Geocaching partnered with Diary of a Wimpy Kid author Jeff Kinney to create a fun set of Diary of a Wimpy Kid: The Long Haul trackable tags to celebrate the book’s release last year. What you may not know is that the Wimpy Kid trackables came about because Jeff Kinney is a geocacher. He enjoys taking his kids out on geocaching adventures. We are thrilled that he wanted to share one of his geocaching experiences with us.
If you are following his series, you will be excited to learn that the next book, Diary of a Wimpy Kid: Old School, will be released on November 3, 2015. This book is particularly exciting because it will go on sale on the same day in 90 countries around the world, which has never been done by any book before!
Kinney shared one of his geocaching experiences with us, in his own words.
By Jeff Kinney
When I first learned about geocaching a few years back, I was thoroughly confused. People have stored little treasures in hiding places all around me? It seemed like an odd pastime to me. But mysterious and exciting at the same time.
I was looking for something fun (and cheap) to do with my two sons. And so I downloaded the Geocaching app. I was ready to head off into the wilderness some miles away, armed with a walking stick and an iPhone, braving ticks and scrambling over felled trees. But as a swarm of blue dots filled the map on my screen, I was surprised (alarmed?) to find that there was a hidden treasure not 200 yards from the back of my house.
Now this was exciting. I made sure my kids had adequate footwear and we headed out, stepping from the verdant grass of our backyard into actual raw nature. There was some scrambling and some hopping over creeks formed by snow melt runoff. There was some negotiating of brambles. There may have even been some burs. I’ll admit, I’m not exactly the outdoor type, so the thrill of forging my way through the wild… with two of my progeny in tow… had the feeling of real danger.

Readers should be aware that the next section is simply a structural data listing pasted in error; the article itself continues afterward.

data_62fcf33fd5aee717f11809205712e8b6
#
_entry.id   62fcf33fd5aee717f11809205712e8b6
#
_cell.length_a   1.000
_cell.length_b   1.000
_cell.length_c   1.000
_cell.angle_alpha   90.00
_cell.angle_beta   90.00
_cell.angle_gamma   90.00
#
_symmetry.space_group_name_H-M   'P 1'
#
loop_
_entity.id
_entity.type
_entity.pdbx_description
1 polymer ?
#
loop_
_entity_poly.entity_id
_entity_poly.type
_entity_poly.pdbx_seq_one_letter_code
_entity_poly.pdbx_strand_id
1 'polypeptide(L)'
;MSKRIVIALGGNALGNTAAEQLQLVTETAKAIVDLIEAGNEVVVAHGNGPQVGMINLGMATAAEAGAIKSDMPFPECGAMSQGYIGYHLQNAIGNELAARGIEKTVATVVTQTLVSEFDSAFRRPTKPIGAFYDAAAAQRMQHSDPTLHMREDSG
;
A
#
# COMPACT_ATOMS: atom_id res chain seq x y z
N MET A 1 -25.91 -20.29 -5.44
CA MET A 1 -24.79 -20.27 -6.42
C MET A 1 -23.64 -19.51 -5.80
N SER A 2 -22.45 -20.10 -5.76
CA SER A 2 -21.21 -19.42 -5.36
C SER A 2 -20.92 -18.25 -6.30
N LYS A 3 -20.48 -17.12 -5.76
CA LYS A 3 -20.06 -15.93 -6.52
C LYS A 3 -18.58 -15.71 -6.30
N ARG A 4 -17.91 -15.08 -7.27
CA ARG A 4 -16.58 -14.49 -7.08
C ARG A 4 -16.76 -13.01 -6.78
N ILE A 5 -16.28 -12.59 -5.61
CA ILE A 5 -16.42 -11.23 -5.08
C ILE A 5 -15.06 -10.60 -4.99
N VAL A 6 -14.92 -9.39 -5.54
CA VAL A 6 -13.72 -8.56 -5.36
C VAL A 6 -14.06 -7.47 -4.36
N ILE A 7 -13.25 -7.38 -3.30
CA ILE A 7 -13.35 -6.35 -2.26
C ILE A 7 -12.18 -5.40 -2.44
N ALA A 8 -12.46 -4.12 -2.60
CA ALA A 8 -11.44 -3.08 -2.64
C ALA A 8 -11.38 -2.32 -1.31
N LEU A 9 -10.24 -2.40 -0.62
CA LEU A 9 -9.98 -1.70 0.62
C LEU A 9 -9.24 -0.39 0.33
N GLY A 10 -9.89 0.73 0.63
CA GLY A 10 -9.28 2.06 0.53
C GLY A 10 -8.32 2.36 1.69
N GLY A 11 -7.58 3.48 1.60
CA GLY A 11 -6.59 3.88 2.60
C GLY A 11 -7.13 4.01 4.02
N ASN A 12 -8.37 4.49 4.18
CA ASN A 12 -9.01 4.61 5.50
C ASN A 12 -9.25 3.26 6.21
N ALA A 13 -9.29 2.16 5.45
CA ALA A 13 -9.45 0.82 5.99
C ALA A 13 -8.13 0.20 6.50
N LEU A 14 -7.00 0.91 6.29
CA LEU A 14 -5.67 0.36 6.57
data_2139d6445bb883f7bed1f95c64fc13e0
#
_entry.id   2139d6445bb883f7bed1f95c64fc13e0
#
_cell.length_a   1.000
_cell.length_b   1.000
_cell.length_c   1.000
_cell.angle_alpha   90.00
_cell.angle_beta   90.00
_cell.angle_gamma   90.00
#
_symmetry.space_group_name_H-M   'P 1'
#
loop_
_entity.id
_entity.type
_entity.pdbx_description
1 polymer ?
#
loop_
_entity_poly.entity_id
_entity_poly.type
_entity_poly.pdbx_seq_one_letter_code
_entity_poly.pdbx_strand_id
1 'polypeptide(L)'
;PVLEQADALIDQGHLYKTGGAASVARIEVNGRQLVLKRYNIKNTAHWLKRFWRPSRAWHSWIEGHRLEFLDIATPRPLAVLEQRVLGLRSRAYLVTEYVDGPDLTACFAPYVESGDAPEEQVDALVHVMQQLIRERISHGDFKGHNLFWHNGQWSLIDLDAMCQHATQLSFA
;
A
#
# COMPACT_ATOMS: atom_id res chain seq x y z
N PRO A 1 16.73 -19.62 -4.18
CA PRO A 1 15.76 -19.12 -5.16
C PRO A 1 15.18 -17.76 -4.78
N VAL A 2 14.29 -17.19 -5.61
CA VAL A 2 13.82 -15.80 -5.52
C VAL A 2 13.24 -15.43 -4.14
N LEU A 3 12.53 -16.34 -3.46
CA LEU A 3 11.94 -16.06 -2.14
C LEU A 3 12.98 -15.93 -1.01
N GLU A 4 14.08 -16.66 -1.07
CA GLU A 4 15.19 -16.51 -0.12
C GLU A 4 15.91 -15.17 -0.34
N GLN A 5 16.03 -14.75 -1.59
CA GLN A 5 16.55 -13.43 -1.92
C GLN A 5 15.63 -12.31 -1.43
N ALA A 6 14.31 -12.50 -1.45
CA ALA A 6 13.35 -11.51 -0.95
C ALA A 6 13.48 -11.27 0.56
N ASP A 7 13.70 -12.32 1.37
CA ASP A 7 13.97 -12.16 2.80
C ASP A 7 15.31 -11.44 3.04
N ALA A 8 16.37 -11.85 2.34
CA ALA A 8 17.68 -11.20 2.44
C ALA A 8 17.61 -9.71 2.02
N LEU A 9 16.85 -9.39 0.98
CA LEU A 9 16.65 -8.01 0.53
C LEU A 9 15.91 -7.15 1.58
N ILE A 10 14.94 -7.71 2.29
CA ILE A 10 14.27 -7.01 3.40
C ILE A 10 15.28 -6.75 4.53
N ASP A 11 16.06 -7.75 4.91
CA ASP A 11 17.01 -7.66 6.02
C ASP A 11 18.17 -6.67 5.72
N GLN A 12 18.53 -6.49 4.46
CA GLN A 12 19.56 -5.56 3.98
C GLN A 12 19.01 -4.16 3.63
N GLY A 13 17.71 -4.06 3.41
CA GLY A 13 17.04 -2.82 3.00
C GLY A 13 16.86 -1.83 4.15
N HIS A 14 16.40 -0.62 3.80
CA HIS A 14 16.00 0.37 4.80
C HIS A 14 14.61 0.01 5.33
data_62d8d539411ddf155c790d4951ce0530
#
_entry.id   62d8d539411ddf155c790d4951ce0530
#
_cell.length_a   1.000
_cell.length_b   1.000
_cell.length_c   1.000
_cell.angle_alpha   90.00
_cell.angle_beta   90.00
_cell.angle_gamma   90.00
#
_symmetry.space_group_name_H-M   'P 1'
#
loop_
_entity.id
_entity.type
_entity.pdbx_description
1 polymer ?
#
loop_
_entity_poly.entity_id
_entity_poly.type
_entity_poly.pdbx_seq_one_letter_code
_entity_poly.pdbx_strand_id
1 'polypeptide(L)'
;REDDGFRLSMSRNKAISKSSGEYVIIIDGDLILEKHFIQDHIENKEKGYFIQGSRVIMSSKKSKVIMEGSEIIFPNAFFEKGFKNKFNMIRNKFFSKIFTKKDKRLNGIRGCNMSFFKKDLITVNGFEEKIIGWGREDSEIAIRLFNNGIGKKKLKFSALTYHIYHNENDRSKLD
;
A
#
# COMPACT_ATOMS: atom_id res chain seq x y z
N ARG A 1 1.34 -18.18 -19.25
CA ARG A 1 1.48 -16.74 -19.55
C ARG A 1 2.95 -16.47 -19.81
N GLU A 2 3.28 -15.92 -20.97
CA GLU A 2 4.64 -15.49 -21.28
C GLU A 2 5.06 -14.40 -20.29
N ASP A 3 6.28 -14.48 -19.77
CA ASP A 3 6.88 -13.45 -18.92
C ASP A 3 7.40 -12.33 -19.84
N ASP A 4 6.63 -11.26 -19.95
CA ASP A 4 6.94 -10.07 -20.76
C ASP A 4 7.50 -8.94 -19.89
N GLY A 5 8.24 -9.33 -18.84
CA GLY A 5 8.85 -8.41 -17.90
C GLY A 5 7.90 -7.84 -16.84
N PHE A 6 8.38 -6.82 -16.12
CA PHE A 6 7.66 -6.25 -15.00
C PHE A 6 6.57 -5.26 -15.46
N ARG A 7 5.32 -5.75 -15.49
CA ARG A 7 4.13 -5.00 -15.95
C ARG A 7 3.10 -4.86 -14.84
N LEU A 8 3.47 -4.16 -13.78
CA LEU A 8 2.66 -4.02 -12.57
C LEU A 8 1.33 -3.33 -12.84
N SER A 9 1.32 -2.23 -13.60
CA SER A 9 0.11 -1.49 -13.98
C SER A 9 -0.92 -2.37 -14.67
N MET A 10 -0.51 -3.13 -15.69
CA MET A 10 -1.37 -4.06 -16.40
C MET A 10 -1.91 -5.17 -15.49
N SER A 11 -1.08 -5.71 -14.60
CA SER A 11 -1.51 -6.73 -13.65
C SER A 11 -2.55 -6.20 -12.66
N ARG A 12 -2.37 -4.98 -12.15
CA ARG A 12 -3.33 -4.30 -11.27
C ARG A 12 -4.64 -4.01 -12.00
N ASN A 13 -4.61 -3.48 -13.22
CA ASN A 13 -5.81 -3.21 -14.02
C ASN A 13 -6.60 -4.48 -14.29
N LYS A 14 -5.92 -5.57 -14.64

Eventually, we reached a clearing where power lines cut through the woods (OK, so maybe it wasn’t raw nature). By now, we were getting close. The pulsing blue dot was nearby, but where could the hiding spot be? These were early days of GPS pinpointing, and the dot hopped madly around the screen. It seemed that our quarry was on the move, taunting us.
I was waiting for the dot to stop. Then we’d creep up on it, look down, and find the treasure at our feet.
My kids must’ve detected the confusion on my face. This was a strange ordeal for them to begin with, so the sight of me spinning in place and shaking my iPhone violently didn’t give them a feeling of confidence.
But then I realized I needed to start thinking like the first person who had decided that this was the place to hide a cache. I gave up on the teleporting dot on my phone and started using my eyes.
My eyes fell to a fallen tree. It was all starting to come together. But where was the cache? Under the tree? Oh no! Did someone place a cache in this spot and a tree fell on it? This was going to be very hard to explain to my sons.
By then, my eldest son had climbed over the tree to investigate it from a different angle. And that’s when he found it. A plastic box, hidden in a hole in the log.
A real eureka moment. Inside the box was a giant pencil. A decent treasure for the effort put in. We added our names to the log, proud members of a long list of explorers who had come to the same spot, but from different starting places.
Neither of my kids saw me palm a baseball I had brought from home and slip it into the box before putting it back in the fallen tree. I didn’t need the tears.
A good bite-sized adventure and one I’ve repeated in locales further from home.
I never did teach them how to throw a baseball.